Hajra Willams, nee Shaikh, born in Pakistan in 1967, came to East London at the age of 8 with her mother and siblings to join her father. Soon after the family settled in Glasgow.
Hajra’s parents were born in central India and moved to Pakistan when they were children during Partition, losing everything they owned. Hajra lived in a large house in Karachi with her extended family – grandparents, aunt and uncles, siblings, cousins and her mother. Her father was in London studying to be a barrister.
As a child Hajra used to play on the railway track near her house and participate in elaborate neighbourhood weddings with her dolls. She used to boast that, because her father was in London, she would marry an Englishman. Eid was very special with delicious food new clother, money to buy sweets and welcoming everyone in the street.
Her father brought his wife and five children to the UK in 1975. By then Hajra’s father had become disillusioned with the law and was working in Ford Dagenham and on markets. She doesn’t remember leaving Karachi but she does remember arriving in London. She thought the paths would be made of gold and that there would be dolls as big as her. She wasn’t disappointed but she felt overwhelmed. On her first day of school in Canning Town she didn’t understand when the teacher asked for her name.
After 6 months, encouraged by his brother, Hajra’s father moved the family to Glasgow. Here they lived in a tenement building and Hajra’s father, now estranged from his brother, set up a shop. The family were quite isolated as there were few other Asians around. Hajra’s father was fair but strict – Hajra had to wear shalwar and kameez at home, speak Urdu and could not socialise until she went to college. However he was very supportive of his children’s education. He taught them the Quran and gave them both Urdu and English dictation at home.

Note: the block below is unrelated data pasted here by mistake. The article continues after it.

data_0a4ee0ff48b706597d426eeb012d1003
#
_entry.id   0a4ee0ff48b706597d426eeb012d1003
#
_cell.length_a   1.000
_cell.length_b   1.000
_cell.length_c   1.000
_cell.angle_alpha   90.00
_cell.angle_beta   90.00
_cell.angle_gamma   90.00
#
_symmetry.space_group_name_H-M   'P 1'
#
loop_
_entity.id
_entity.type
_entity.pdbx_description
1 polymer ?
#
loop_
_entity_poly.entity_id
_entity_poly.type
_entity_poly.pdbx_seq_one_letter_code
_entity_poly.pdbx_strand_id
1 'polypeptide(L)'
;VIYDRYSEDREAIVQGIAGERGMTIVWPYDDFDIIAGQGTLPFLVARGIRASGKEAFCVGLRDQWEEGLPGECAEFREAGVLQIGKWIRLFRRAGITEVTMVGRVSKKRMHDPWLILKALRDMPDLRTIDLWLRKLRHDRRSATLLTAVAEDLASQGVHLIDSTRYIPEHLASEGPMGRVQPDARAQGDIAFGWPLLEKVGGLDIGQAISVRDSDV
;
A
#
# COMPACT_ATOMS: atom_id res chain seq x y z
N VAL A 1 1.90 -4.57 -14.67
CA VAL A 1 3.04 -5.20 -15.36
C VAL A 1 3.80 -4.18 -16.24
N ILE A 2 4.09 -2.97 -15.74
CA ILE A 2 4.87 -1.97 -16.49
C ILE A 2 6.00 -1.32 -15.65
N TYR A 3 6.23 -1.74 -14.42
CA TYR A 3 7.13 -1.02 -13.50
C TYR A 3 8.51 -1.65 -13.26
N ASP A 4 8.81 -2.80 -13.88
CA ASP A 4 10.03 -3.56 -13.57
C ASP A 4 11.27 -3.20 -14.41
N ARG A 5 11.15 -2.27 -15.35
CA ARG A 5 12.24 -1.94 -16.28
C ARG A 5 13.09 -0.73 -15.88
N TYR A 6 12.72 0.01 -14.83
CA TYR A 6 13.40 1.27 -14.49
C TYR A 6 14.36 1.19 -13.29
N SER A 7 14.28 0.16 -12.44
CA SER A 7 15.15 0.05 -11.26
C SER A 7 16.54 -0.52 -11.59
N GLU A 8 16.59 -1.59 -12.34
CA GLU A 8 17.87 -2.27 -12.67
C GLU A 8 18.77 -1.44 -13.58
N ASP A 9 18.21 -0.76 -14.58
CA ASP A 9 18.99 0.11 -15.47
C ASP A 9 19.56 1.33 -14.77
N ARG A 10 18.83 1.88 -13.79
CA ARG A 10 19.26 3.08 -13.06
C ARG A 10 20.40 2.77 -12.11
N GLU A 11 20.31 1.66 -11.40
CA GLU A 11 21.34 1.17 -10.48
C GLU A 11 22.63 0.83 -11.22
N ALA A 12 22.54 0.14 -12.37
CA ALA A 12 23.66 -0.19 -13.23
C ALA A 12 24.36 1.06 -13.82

Hajra loved school even though it was in a deprived part of Glasgow. She developed a passion for English literature – Wuthering Heights was her favourite book at one stage and she loved art. She did well at school until she got to her Highers in the Scottish Education System. She eventually studied jewellery at art college and progressed onto Royal College of Art where she met her English husband, something she had predicted from when she was a young child in Karachi playing with her dolls.
Hajra went back to Pakistan at the ages of 14 and 21 and has gone back with her husband. Now she has children and Pakistan is less stable than it used to be. She believes her Pakistani heritage influences her work as a jeweller.